Page 1





Women in

Banking Finding Sustainable Solutions


Part 2








Customer Portfolio Management a Vital Component of Improved Customer Experiences


Maine Bank Launches First of Its Kind Wealth-Building Home Loan


Women in

12 16


Banking Finding Sustainable Solutions

Growth Comes from Focus on Details

Part 2


M&As Allow Opportunity to Create Strong Team Unity






COMMUNITY GOOD WORKS TWG STAFF CEO & PUBLISHER Timothy M. Warren Jr. PRESIDENT David B. Lovins EDITORIAL EDITORIAL DIRECTOR Cassidy Murphy ASSOCIATE EDITORS Joe Kourieh and Malea Ritz ©2016 The Warren Group Inc. All rights reserved. The Warren Group is a trademark of The Warren Group Inc. No part of this publication may be reproduced in any form or by any means,



electronic or mechanical, including photocopying, recording, or by any information storage and retrieval system, without written permission from the publisher. Advertising, editorial and production inquiries should be directed to: The Warren Group, 280 Summer Street, Boston, MA 02210

Interested in receiving additional copies of Banking New England? Call 617-896-5357 or email



Customer Portfolio Management a Vital Component of Improved Customer Experiences Scott McClymonds, founder of CEO Velocity consulting, has helped dozens of banks significantly improve profits and efficiency, grow key business units and transform employee performance. He is an expert at integrating leadership, marketing strategy and technology to develop competitive advantages. Banking New England subscribers may reach Scott at scottm@ceovelocity. com, (479) 263-0774 or on LinkedIn at scottmcclymonds for a free one-hour strategic marketing consultation and assessment.

Scott McClymonds



his article is the first of several that tackle the vital topic of customer portfolio management (CPM). We will define what CPM is and outline its applicability to the C-suite, board and bank strategy. Learning to excel at CPM will dramatically improve the financial performance of your bank, and will also create superior customer experiences. If you have attended any bank conferences in the last few years, you know the cousin of customer portfolio management, also referred to as big data or analytics. CPM is anything but the standard version of analytics. Actually, I don’t even use the terms “big data” or “analytics” anymore. I cringe when I’m asked to speak on “big data.” Those are words used either to sell software or do tactical campaign management, and that’s not our goal.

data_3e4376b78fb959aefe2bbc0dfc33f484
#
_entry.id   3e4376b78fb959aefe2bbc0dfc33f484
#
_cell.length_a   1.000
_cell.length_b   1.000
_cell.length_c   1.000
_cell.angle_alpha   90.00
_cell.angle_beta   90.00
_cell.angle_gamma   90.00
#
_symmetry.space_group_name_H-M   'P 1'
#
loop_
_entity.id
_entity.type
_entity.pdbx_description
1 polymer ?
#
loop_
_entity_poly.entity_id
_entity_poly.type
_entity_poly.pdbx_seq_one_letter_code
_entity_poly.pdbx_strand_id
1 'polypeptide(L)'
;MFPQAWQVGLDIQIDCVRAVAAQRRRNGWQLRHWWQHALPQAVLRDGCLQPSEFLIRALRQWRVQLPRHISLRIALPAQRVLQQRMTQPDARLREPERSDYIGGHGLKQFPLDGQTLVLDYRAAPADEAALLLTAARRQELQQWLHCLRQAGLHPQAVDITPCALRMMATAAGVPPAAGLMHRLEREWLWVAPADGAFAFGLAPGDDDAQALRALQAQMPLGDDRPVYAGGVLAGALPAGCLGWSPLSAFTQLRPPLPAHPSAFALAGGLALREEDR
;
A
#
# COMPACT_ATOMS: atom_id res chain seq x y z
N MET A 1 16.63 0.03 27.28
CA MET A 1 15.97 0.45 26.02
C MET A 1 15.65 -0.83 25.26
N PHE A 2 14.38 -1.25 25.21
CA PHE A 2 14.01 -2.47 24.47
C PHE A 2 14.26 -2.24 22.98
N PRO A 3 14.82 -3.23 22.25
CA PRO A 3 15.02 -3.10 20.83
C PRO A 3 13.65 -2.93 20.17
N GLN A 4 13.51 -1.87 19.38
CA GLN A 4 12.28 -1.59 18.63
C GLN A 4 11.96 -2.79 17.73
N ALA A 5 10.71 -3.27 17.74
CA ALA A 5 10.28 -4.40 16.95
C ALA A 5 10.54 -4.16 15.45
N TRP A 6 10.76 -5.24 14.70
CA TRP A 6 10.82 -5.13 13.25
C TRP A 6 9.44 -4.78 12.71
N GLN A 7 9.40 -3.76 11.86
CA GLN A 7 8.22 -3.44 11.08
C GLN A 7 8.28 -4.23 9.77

your competitors. It is a commitment to deeply understand the very people you exist to serve, takes your team’s knowledge of your customers to a much higher level, and changes how you operate.

What Is Customer Portfolio Management?

For successful CPM I like to segment customers into four easy to understand profitability groups. I typically use the terms End Zone, Red Zone, Mass Market and Lower Tier to describe them. • End Zone is 10 percent of your customers and 90 percent of your profits. • Red Zone is another 10 percent of customers, but only 20 percent of profits. • Mass Market is about 30 percent of your customers and 5 percent of profits.

CPM breaks the entire customer base of your bank into critical, digestible parts so you can build appropriate strategies for each customer group. Just as your loan portfolio has different risks, maturities and ALM concerns, your customers have different attrition risks, profitability levels, revenue mixes, demographics, levels of financial health, preferences and life events. Customer portfolio management is the opposite of the mass-market approach taken by most of 4


Not Your Father’s Analytics

Typical analytics efforts generally focus on crossselling more products and meeting budget numbers. Usually the marketing department, digital banking and front-line business units are involved, but generally executive management is far removed from this process because of its tactical nature. In contrast, the CPM approach is strategic, far-reaching and longer-term. Its scope is the entire bank, so CEOs and their executive teams need to be deeply involved to formulate new strategies, invest in technology and train employees.

Customer Profitability Groups



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• Lower Tier is about 50 percent of your customers and takes away 25 percent of your profits. These four profit groups are fundamental building blocks of CPM, and provide a basic level of understanding around profitability. You wouldn’t dream of going to a board

meeting without knowing your financial numbers, and likewise you shouldn’t dream of going without being prepared to discuss these customer profit groups. Let me show you why having this discussion about customer profitability groups is so important. The Executive CPM Dashboard in Figure 1 is from a CPM system